TEAM Group

For All Your Industrial Cleaning Needs

24-HOUR COVID-19 SERVICES

IN THE USA: (800) 301-8326

TEAM Group

For All Your Industrial Cleaning Needs

24-HOUR COVID-19 SERVICES

IN THE USA: (800) 301-8326

TEAM Group

NEW RELEASES

How To clean a heat exchanger

17 / 05 / 21 | Industrial Cleaning Services

In this educational article we’re going to review how to clean scale from a heat exchanger tubes. Regular heat exchanger cleaning and de-scaling is important to keep operational costs low, and accurate temperatures at your facility.

While every operation is different the following is a general guideline for the steps we take to clean a heat exchanger.

  1. Close in and outflows, isolating the exchanger from your system.
  2. Position a ball vale at the low point to prevent backflow.
  3. Attach circulating hoses so the heat exchanger will fill from the bottom and return the fluid out the top.
  4. Fill the tubes with water and conduct circulating tests to ensure the hose system is setup properly and no scale waste will be lost.
  5. Bleed and collect water until the desired amount is left for cleaning & circulating.
  6. Choose the proper cleaning nozzle for breaking the scale from the tubes. We have a selection of single flex lance tool, dual flex lance tool, triple flex lance tool, dual rigid rotating lance machine, or hand help lance. The right tool depends on your project and requirements.
  7. Choose the proper solution and media. For some projects we may incorporate chemical cleaners or media to allow for quicker scale removal.
  8. Some facilities require pH limits for discharge, and our technicians will work with you to ensure all waste is disposed of in accordance with regulations.
  9. Fresh water flush of the heat exchanger using a new circular hose system, running for 15 minutes.
  10. Disconnecting all hoses and valves and re-seal the heat exchanger.

After these 10 steps your heat exchanger can now be put back into service. Please note that this is only a general guidelines for off-line cleaning only. Every facility is different so please contact TEAM Group for help performing your next cleaning.

Safety & Heat Exchanger Cleaning

It is important to know that every location, company and site has different safety standards and regulations. TEAM Group ensures that all health and safety measures are met and exceeded on all of our projects. When it comes to heat exchanger cleaning in particular there are a few major safety elements that need to be considered.

Working on live / disconnected heat exchangers. Typically most heat exchanger cleaning is done by disconnecting and removing the heat exchanger from the operations. However some sites may be interested in having the exchanger cleaning in place. It is important that every stakeholder involved is aware of the safety risks and that all H&S measures are followed.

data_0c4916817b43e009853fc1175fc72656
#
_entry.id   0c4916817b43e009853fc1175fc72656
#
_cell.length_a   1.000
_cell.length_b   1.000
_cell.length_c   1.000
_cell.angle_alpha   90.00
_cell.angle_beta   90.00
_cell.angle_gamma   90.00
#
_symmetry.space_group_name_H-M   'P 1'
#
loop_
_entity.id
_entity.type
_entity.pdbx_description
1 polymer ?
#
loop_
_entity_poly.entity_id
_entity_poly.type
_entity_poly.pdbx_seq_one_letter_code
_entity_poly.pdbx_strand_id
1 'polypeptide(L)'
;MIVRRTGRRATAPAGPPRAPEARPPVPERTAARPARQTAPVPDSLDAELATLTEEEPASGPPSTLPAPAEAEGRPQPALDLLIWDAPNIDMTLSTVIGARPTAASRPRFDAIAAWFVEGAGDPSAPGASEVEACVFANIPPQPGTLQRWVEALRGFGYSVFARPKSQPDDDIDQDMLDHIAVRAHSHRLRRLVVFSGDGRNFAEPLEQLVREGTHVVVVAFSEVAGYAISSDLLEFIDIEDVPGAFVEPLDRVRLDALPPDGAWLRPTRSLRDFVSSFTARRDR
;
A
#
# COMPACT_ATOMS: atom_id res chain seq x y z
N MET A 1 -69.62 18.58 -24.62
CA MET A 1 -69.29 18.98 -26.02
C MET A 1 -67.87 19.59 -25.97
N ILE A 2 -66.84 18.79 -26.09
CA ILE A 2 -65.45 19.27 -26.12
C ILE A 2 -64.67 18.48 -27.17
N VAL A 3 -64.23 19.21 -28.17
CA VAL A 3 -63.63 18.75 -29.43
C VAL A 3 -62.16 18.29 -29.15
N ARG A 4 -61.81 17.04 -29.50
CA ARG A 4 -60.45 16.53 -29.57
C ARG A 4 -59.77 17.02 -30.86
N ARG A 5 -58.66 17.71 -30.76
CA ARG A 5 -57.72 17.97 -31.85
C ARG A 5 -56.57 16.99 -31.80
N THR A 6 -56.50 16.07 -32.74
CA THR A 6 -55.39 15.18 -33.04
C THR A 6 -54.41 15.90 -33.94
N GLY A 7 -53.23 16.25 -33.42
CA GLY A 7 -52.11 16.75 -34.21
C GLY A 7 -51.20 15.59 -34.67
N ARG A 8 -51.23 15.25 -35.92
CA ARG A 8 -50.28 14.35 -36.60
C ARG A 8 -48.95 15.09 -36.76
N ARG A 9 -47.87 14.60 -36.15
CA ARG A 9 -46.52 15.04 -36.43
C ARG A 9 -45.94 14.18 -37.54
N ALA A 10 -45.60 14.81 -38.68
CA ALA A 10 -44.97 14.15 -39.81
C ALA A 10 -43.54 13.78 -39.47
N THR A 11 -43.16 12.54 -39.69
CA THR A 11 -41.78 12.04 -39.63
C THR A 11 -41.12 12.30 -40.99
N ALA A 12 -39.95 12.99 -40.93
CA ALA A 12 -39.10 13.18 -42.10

Chemical cleaner & wash runoff. While using chemicals and cycling the solution through the exchanger the collection of scale, liquids, and chemical solution is an important environmental hazard to consider. While using chemicals makes the cleaning quicker, discharge, disposal, and exposure risks should meet all local regulations and employees are using the proper PPE.

Chemical Descaling Applications

Chemical industrial descaling applications leverage cleaning in place technology to remove scale from heat exchangers, coolers, pumps, boiler tubes, and any other hydronic system. Chemical cleaning in place has the ability to remove limescale, calcium, mineral deposits, rust and many more types of scale.

Scale builds naturally during production which is why having regular cleaning is so important. This cleaning can be done in-place or off-site and when monitored and cleaned on a schedule your facility will continue to run smooth and efficient.

Descaling can be done to a variety of equipment in your production. Including but not limited to heat exchangers, cooling tubes, boiler tubes, evaporative coolers, pumps, data centers, marine scale, cooling towers and more.

Resources:

When organizing your cleaning and descaling there are a variety of factors to consider. Are you doing the cleaning internally? Hiring a contractor? How much experience does the contractor have? What safety qualifications does your contractor have? What are the regulatory and environmental requirements? What safety measures are in place?

It’s important to consider all of these questions and any industry specific health and safety measures. If you need help or have questions about any H&S or environmental cleaning questions please reach out to our TEAM. Our industrial cleaning experts will be happy to help you evaluate all the stakeholders.

USA heat exchanger systems and waste operations

Heat exchanger standards

Canada dairy processing heat exchanger requirements